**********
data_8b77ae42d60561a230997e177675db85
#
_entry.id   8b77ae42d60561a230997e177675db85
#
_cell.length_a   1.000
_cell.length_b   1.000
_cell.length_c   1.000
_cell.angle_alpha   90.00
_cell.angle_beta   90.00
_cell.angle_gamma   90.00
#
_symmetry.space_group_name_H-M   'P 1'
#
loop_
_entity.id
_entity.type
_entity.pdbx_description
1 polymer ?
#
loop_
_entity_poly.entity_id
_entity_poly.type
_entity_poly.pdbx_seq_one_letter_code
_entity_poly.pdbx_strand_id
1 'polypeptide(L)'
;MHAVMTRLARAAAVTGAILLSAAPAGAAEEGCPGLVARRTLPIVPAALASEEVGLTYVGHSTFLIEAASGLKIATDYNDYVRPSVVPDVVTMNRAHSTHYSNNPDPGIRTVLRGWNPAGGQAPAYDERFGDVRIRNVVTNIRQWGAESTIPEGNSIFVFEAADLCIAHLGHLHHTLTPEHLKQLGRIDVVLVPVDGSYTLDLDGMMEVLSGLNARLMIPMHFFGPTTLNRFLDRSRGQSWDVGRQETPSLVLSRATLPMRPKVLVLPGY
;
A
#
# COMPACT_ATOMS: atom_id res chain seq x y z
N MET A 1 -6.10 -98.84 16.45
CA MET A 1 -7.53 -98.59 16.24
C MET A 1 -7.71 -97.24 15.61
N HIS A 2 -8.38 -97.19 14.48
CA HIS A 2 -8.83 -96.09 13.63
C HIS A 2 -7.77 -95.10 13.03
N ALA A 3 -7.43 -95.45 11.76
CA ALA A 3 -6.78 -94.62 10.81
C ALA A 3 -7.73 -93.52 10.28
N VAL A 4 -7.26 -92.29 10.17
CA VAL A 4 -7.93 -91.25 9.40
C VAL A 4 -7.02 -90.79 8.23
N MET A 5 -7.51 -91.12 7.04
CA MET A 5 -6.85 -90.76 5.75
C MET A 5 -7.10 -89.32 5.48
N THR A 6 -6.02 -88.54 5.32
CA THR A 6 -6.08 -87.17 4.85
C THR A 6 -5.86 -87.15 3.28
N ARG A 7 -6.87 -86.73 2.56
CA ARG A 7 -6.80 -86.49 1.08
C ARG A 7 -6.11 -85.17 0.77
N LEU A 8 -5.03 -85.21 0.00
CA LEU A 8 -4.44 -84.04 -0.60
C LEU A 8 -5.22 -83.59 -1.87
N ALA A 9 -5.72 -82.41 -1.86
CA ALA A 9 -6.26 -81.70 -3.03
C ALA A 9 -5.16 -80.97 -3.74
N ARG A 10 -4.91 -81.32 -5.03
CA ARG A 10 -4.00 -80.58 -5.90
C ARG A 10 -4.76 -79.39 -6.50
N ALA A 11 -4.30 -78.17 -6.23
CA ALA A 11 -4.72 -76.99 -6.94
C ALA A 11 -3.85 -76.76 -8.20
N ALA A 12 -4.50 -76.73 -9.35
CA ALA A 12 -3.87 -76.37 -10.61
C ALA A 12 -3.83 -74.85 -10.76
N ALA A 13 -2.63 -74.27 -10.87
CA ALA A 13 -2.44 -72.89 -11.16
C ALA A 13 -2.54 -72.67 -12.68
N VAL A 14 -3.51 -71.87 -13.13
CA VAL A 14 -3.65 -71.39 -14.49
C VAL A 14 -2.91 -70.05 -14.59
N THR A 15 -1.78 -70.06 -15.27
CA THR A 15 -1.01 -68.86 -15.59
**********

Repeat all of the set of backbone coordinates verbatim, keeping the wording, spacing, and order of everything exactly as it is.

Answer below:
data_8b77ae42d60561a230997e177675db85
#
_entry.id   8b77ae42d60561a230997e177675db85
#
_cell.length_a   1.000
_cell.length_b   1.000
_cell.length_c   1.000
_cell.angle_alpha   90.00
_cell.angle_beta   90.00
_cell.angle_gamma   90.00
#
_symmetry.space_group_name_H-M   'P 1'
#
loop_
_entity.id
_entity.type
_entity.pdbx_description
1 polymer ?
#
loop_
_entity_poly.entity_id
_entity_poly.type
_entity_poly.pdbx_seq_one_letter_code
_entity_poly.pdbx_strand_id
1 'polypeptide(L)'
;MHAVMTRLARAAAVTGAILLSAAPAGAAEEGCPGLVARRTLPIVPAALASEEVGLTYVGHSTFLIEAASGLKIATDYNDYVRPSVVPDVVTMNRAHSTHYSNNPDPGIRTVLRGWNPAGGQAPAYDERFGDVRIRNVVTNIRQWGAESTIPEGNSIFVFEAADLCIAHLGHLHHTLTPEHLKQLGRIDVVLVPVDGSYTLDLDGMMEVLSGLNARLMIPMHFFGPTTLNRFLDRSRGQSWDVGRQETPSLVLSRATLPMRPKVLVLPGY
;
A
#
# COMPACT_ATOMS: atom_id res chain seq x y z
N MET A 1 -6.10 -98.84 16.45
CA MET A 1 -7.53 -98.59 16.24
C MET A 1 -7.71 -97.24 15.61
N HIS A 2 -8.38 -97.19 14.48
CA HIS A 2 -8.83 -96.09 13.63
C HIS A 2 -7.77 -95.10 13.03
N ALA A 3 -7.43 -95.45 11.76
CA ALA A 3 -6.78 -94.62 10.81
C ALA A 3 -7.73 -93.52 10.28
N VAL A 4 -7.26 -92.29 10.17
CA VAL A 4 -7.93 -91.25 9.40
C VAL A 4 -7.02 -90.79 8.23
N MET A 5 -7.51 -91.12 7.04
CA MET A 5 -6.85 -90.76 5.75
C MET A 5 -7.10 -89.32 5.48
N THR A 6 -6.02 -88.54 5.32
CA THR A 6 -6.08 -87.17 4.85
C THR A 6 -5.86 -87.15 3.28
N ARG A 7 -6.87 -86.73 2.56
CA ARG A 7 -6.80 -86.49 1.08
C ARG A 7 -6.11 -85.17 0.77
N LEU A 8 -5.03 -85.21 0.00
CA LEU A 8 -4.44 -84.04 -0.60
C LEU A 8 -5.22 -83.59 -1.87
N ALA A 9 -5.72 -82.41 -1.86
CA ALA A 9 -6.26 -81.70 -3.03
C ALA A 9 -5.16 -80.97 -3.74
N ARG A 10 -4.91 -81.32 -5.03
CA ARG A 10 -4.00 -80.58 -5.90
C ARG A 10 -4.76 -79.39 -6.50
N ALA A 11 -4.30 -78.17 -6.23
CA ALA A 11 -4.72 -76.99 -6.94
C ALA A 11 -3.85 -76.76 -8.20
N ALA A 12 -4.50 -76.73 -9.35
CA ALA A 12 -3.87 -76.37 -10.61
C ALA A 12 -3.83 -74.85 -10.76
N ALA A 13 -2.63 -74.27 -10.87
CA ALA A 13 -2.44 -72.89 -11.16
C ALA A 13 -2.54 -72.67 -12.68
N VAL A 14 -3.51 -71.87 -13.13
CA VAL A 14 -3.65 -71.39 -14.49
C VAL A 14 -2.91 -70.05 -14.59
N THR A 15 -1.78 -70.06 -15.27
CA THR A 15 -1.01 -68.86 -15.59